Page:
Monty Solomon <monty@roscom.com>
Fri, 9 Jun 2017 13:08:28 -0700
https://arstechnica.com/security/2017/06/internet-cameras-expose-private-video-feeds-and-remote-controls/


UK police arrest man via automatic face-recognition tech (Ars Technica)

Monty Solomon <monty@roscom.com>
Fri, 9 Jun 2017 13:07:00 -0700
https://arstechnica.com/tech-policy/2017/06/police-automatic-face-recognition/


Task force tells Congress health IT security is in critical condition

Monty Solomon <monty@roscom.com>
Fri, 9 Jun 2017 13:08:53 -0700
https://arstechnica.com/security/2017/06/task-force-tells-congress-health-it-security-is-in-critical-condition/


Cyberattack on Britain's National Health Service—A Wake-up Call for Modern Medicine

Monty Solomon <monty@roscom.com>
Fri, 9 Jun 2017 13:19:53 -0700
http://www.nejm.org/doi/full/10.1056/NEJMp1706754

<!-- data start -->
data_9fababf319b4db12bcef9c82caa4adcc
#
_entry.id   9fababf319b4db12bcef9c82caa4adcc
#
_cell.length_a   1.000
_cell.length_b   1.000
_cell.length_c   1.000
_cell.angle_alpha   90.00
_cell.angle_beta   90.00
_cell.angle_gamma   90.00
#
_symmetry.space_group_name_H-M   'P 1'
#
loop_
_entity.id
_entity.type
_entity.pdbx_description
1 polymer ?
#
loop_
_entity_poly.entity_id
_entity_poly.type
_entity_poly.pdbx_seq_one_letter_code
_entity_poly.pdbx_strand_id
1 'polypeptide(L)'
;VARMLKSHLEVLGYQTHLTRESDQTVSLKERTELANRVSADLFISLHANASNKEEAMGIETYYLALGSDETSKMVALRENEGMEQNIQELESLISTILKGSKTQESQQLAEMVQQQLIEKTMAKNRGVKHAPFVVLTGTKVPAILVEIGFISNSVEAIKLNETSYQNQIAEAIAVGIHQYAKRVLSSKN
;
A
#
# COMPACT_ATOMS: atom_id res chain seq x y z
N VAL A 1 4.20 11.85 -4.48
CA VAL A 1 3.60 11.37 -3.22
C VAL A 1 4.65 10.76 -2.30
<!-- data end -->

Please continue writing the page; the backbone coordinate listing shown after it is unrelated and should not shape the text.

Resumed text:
Ponzi Scheme Meets Ransomware for a Doubly Malicious Attack

Monty Solomon <monty@roscom.com>
Fri, 9 Jun 2017 13:16:07 -0700
https://www.nytimes.com/2017/06/06/technology/hackers-ransomware-bitcoin-ponzi-wannacry.html

As more of our lives go online, online attackers are finding increasingly
creative ways to wreak havoc using ransomware, and now, pyramid schemes.


Sneaky hackers use Intel management tools to bypass Windows firewall (Ars Technica)

Monty Solomon <monty@roscom.com>
Fri, 9 Jun 2017 13:09:57 -0700
https://arstechnica.com/security/2017/06/sneaky-hackers-use-intel-management-tools-to-bypass-windows-firewall/


Self-driving cars

Monty Solomon <monty@roscom.com>
Fri, 9 Jun 2017 13:16:41 -0700
  [PGN has merges multiple items into one message:]

https://www.nytimes.com/2017/06/07/technology/google-self-driving-cars-handoff-problem.html
Robot Cars Can't Count on Us in an Emergency
Scientists call it the *handoff* problem. How do you keep humans focused
enough to take control of a self-driving car in an emergency?
  [This is an old argument that Don Norman has addressed.  Partial automation
  is risky.  On the other hand, if total automation allows overrides, it is
  really only partial automation, and risky!  PGN]

https://www.nytimes.com/2017/06/07/technology/autonomous-car-technology-challenges.html
A Guide to Challenges Facing Self-Driving Car Technologists
The underlying technology of autonomous vehicles has made dramatic strides